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Open Access Publications from the University of California

Reservoir scale reactive-transport modeling of a buoyancy-controlled CO2 plume with impurities (SO2, NO2, O2)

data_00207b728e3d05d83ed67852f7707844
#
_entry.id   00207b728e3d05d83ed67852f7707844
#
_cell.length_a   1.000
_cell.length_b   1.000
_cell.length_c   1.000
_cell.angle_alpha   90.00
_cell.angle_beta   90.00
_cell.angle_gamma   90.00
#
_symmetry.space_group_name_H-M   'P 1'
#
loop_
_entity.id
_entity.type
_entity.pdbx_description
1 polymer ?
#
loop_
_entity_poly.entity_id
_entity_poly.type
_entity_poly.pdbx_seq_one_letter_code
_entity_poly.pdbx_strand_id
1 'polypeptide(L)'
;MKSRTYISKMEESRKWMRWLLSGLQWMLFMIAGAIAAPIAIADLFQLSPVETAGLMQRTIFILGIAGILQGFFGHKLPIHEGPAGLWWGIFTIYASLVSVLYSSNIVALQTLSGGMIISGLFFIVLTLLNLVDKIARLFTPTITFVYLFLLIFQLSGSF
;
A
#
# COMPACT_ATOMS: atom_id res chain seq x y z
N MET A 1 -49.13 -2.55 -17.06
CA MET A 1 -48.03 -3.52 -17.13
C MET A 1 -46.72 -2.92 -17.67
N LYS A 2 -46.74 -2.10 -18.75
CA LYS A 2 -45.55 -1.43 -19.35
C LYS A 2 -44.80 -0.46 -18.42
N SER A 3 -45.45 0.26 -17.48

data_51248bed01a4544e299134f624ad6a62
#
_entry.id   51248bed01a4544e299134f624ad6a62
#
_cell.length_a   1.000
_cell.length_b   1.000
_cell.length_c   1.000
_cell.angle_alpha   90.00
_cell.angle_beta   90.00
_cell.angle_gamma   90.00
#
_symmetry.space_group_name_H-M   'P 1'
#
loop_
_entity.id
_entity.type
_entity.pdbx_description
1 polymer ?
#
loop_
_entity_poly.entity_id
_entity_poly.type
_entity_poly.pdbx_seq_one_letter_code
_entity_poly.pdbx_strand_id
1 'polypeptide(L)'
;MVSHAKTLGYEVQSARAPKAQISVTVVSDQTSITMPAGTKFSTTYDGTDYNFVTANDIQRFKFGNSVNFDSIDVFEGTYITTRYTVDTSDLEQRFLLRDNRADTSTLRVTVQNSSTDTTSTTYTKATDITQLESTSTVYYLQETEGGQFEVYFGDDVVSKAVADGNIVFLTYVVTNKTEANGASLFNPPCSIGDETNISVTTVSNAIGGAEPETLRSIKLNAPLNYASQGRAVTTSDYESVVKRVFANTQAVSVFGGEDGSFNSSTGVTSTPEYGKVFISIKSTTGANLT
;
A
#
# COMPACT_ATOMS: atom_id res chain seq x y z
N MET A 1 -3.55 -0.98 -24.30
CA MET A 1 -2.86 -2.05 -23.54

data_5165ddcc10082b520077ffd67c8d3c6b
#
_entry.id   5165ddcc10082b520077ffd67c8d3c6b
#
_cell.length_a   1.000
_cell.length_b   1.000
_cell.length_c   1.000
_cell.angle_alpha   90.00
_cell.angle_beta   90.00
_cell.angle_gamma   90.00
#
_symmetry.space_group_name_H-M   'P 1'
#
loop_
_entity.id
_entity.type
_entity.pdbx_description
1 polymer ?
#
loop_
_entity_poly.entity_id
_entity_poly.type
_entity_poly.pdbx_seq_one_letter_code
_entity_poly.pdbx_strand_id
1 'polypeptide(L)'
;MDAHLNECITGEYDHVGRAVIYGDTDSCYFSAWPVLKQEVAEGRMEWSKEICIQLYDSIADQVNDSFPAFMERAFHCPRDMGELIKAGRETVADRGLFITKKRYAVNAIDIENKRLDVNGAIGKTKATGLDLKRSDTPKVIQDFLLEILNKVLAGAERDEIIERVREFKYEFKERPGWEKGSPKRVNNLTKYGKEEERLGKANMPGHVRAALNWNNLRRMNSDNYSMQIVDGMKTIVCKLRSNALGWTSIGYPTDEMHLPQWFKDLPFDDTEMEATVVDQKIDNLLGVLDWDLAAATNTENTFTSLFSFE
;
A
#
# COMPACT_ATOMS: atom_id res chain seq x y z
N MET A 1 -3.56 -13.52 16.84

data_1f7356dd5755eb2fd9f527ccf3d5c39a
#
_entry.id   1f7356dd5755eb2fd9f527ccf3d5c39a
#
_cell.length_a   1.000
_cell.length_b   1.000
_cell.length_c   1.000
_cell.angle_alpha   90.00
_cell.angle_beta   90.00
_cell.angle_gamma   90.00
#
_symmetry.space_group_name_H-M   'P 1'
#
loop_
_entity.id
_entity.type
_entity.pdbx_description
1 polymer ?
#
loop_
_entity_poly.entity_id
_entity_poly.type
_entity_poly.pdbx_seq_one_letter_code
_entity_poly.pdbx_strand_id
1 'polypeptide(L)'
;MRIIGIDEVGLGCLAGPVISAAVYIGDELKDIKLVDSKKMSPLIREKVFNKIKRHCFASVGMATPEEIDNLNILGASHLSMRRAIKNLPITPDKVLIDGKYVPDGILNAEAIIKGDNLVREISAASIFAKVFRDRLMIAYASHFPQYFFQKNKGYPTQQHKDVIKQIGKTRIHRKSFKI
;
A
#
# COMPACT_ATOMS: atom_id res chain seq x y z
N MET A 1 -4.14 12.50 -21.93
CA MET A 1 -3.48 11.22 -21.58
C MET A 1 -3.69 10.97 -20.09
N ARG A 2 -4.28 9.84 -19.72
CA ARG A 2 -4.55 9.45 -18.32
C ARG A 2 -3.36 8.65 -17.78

A demonstration project for the geological storage of CO2 is currently being considered in the deep Precipice Sandstone formation of the Surat Basin, Queensland, Australia. Because of the presence of potential fresh water resources in this formation, a reservoir-scale two-dimensional reactive-transport model was developed to assess temporal and spatial changes in water quality imposed by co-injecting CO2 with SO2, NO2, and O2 at this location. The model shows that because the injection rate is relatively low (60,000 tons/year), flow is buoyancy-dominated and under these conditions the predicted CO2 flow pattern is quite sensitive to fine-scale heterogeneities and the resolution of the numerical mesh. The model also shows that SO2 and NO2 readily partition into the aqueous phase in close vicinity of their injection point, lowering pH somewhat beyond the acidification from CO2 dissolution. Only O2 under redox disequilibrium conditions is modeled to persist in the CO2 plume away from the injection point, however at sub-ppm levels. This modeling effort demonstrates acidification near the wellbore due to the preferential stripping of gas impurities, and accumulation of CO2 around a lithostratigraphic boundary above the target formation, where relatively rapid mineral dissolution (muscovite, chlorite and calcite) and precipitation (ankerite, kaolinite and chalcedony) occur.

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